If you think all the twitchy rhythms and random shards of melody flashing through Stravinsky's The Rite of Spring sound complicated, consider the poor musicians who have to learn it. And then there's the conductor, who needs to perfectly place every piccolo tweet and bass drum boom.
This Memorial Day weekend, tens of thousands of tourists are descending on the nation's capital. Many will spend time inside of Washington, D.C.'s free museums. Only a small fraction will take the drive across the Potomac River to a museum of a different sort, that's in the Pentagon. NPR's Shula Neuman reports.
Hundreds of volunteers have come to Moore, Okla., this week to help the community after Monday's deadly tornado. Some people are cleaning debris, others are bringing out water and supplies to people whose lives have been turned upside down. NPR's Kirk Siegler stopped by one volunteer-powered relief group that's working east of town.
In his national security speech Thursday, President Obama discussed drone warfare and the Guantanamo detention camp. But a third controversial issue went largely unmentioned: the use of interrogation methods that are tantamount to torture.
Will teaching in English at France's universities undermine the French language? That's up for debate in the country now, and the argument is heated.
The lower house of parliament approved a measure Thursday that would allow courses to be taught in English, something that is currently against the law.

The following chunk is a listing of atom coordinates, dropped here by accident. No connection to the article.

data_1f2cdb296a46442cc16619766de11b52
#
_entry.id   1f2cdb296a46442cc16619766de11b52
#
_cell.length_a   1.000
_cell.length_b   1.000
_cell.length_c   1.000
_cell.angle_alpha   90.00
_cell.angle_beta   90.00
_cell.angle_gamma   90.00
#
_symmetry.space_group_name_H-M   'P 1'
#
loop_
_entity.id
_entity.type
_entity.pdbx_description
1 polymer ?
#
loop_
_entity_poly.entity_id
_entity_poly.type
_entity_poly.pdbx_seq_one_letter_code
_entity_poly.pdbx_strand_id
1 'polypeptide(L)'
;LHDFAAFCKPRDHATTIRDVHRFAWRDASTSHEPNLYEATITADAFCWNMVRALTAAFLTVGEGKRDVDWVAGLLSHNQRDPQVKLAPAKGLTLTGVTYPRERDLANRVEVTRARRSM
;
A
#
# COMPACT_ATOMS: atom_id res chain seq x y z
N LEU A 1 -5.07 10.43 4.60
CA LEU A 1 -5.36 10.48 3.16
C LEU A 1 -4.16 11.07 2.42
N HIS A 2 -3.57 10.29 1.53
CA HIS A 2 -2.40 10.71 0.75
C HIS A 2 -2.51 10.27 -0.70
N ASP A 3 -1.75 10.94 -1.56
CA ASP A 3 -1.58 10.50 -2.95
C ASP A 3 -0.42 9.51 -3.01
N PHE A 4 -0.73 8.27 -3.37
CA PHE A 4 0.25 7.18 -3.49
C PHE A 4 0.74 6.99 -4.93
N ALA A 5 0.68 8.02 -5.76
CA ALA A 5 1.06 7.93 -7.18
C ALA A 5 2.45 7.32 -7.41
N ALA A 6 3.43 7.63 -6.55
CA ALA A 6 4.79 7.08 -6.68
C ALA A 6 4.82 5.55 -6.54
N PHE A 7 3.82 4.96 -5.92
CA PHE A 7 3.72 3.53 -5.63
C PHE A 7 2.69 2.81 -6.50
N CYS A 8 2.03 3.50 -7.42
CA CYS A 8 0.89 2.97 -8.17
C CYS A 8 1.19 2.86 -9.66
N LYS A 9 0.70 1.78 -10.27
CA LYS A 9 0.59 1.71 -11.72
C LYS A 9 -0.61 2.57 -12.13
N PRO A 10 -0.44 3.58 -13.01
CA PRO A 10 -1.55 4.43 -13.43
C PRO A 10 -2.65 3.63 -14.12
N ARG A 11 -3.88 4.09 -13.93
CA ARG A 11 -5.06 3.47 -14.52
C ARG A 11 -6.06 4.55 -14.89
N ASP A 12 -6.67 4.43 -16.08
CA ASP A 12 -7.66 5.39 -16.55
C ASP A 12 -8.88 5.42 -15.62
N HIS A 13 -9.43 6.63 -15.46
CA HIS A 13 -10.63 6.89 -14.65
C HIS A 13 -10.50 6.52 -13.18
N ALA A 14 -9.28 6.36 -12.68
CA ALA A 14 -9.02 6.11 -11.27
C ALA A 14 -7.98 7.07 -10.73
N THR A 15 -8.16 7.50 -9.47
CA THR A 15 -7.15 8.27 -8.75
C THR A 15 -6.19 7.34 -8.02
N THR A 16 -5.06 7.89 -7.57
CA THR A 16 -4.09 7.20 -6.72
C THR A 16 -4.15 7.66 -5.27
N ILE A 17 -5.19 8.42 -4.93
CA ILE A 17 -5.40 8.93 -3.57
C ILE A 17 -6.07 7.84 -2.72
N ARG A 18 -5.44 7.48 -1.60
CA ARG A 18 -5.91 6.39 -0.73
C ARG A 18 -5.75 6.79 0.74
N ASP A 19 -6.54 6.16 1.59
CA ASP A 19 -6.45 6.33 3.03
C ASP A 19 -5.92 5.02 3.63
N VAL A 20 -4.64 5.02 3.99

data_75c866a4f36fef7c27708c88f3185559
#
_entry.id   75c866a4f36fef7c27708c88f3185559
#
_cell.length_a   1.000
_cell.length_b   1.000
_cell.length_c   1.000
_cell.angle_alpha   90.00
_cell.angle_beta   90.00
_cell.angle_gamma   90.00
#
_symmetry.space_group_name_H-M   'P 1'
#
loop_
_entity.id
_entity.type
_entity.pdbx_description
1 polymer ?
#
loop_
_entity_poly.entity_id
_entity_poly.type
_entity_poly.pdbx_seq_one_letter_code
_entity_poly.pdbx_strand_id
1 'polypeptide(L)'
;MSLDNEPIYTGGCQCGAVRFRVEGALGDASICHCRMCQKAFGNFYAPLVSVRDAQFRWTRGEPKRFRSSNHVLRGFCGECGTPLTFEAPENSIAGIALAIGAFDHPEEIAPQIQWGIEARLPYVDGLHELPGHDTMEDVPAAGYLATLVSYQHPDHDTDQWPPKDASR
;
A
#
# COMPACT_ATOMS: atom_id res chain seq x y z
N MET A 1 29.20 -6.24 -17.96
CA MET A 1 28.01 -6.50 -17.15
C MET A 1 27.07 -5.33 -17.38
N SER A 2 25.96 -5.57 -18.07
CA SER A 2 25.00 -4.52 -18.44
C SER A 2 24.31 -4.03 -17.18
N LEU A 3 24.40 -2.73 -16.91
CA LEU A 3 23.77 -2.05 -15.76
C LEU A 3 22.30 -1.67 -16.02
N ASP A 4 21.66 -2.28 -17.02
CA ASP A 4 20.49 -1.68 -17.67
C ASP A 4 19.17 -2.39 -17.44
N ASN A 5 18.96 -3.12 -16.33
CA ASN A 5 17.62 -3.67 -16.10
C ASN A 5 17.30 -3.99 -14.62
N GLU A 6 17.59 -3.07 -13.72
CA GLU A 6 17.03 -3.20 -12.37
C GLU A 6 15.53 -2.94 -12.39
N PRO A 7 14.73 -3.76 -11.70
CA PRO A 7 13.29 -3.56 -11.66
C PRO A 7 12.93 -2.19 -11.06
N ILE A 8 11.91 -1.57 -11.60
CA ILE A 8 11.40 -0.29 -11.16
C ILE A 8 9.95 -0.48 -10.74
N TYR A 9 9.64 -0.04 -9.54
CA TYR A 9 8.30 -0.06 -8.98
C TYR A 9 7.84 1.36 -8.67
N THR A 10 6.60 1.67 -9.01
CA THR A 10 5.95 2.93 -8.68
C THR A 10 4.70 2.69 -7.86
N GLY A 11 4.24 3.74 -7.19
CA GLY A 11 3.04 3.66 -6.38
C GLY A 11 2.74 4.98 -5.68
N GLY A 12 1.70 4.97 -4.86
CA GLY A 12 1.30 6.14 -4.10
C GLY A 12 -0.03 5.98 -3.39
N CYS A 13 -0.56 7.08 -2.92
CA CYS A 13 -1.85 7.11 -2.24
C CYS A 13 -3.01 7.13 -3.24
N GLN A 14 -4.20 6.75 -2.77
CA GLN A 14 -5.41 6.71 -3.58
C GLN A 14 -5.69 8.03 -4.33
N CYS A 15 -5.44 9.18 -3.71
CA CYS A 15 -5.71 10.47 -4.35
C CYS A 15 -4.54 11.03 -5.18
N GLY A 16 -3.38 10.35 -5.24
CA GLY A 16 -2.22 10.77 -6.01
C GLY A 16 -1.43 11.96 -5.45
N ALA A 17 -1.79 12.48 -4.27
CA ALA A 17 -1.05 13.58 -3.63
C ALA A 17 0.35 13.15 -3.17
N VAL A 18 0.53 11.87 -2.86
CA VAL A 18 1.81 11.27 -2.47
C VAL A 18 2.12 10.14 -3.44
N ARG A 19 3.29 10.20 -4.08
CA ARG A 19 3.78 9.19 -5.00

Those in favor of the proposal say it will attract more international students and improve English language skills of French students. But opponents say the move will only impoverish and marginalize the country's tongue.
In India, some of the most entertaining reading on a Sunday afternoon is found in the classified ads. Page after page, the matrimonial section trumpets the finer qualities of India's sons and daughters.
Parents looking to marry off their children often place ads such as this one: "Wanted: Well-settled, educated groom for fair, beautiful Bengali girl, 22, 5'3"."
The matrimonial ads are a hallowed tradition in the quest to find a life partner — part of the institution of matchmaking that is as old as the country itself.
The iconic Gateway Arch — overlooking the Mississippi River from the St. Louis side — took almost a generation to build, but the 630-foot monument hasn't transformed the city as hoped in the four decades that have followed.
Conceived in the 1940s and completed in the 1960s, the history of the signature American symbol is described in Tracy Campbell's new book, The Gateway Arch: A Biography. The story has some surprising twists — including, Campbell says, a very early vision of an arch by the Mississippi: